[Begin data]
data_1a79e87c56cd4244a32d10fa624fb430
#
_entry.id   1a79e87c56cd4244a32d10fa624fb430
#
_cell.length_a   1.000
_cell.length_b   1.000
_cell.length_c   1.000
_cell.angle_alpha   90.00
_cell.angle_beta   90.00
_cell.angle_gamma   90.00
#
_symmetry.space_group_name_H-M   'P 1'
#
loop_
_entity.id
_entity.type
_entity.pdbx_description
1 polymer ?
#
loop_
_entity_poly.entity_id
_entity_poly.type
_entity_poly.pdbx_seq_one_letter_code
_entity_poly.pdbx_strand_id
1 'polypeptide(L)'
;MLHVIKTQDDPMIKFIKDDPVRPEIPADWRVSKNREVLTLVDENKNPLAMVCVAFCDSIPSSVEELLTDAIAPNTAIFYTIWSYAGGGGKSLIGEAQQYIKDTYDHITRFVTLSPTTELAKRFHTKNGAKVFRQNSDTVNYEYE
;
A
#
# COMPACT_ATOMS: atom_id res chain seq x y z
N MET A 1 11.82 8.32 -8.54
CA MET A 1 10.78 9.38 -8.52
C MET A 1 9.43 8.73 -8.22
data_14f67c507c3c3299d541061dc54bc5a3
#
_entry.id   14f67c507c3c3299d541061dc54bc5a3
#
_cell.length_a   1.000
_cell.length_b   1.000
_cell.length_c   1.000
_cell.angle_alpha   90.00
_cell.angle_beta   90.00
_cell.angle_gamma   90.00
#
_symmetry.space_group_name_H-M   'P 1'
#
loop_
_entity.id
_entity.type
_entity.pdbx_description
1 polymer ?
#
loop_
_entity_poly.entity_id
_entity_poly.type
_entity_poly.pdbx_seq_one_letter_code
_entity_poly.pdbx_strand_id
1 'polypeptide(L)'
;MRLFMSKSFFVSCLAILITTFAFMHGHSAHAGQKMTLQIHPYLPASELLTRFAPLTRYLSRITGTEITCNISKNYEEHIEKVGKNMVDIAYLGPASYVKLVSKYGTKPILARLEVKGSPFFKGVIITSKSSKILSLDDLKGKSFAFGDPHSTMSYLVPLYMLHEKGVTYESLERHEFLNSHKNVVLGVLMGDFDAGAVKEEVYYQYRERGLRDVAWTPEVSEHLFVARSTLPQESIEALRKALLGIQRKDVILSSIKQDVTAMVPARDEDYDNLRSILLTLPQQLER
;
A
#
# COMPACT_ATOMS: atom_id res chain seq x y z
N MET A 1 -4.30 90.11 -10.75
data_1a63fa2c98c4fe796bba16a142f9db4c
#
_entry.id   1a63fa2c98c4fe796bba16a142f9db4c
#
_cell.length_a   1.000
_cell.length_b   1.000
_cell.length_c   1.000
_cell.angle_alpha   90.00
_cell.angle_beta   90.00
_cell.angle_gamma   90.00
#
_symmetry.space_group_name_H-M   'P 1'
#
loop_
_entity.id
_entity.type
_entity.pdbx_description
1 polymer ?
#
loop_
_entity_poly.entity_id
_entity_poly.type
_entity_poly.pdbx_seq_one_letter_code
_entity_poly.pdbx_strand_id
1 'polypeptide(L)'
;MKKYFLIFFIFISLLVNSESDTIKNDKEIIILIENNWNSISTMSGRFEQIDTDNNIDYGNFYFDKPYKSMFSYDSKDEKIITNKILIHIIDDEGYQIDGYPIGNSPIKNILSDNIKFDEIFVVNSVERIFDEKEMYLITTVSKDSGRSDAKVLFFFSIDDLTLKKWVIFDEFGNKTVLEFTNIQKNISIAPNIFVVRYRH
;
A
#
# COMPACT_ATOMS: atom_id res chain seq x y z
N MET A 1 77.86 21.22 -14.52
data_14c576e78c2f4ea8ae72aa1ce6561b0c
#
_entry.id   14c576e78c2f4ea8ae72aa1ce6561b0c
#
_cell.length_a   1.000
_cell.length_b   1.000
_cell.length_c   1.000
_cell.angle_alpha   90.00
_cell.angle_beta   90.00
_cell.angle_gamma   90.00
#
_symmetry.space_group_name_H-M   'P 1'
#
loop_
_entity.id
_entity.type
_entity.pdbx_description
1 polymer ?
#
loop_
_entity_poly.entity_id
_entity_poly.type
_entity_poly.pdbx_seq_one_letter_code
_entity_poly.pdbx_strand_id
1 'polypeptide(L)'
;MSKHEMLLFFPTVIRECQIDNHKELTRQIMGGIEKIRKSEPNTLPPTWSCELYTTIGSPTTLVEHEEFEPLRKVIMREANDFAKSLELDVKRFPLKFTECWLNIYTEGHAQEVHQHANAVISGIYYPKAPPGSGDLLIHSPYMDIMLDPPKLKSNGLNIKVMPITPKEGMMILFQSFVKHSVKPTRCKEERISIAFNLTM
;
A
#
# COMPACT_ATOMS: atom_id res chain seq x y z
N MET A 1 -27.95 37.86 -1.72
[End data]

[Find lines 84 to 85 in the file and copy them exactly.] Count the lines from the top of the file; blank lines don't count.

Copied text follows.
loop_
_entity_poly.entity_id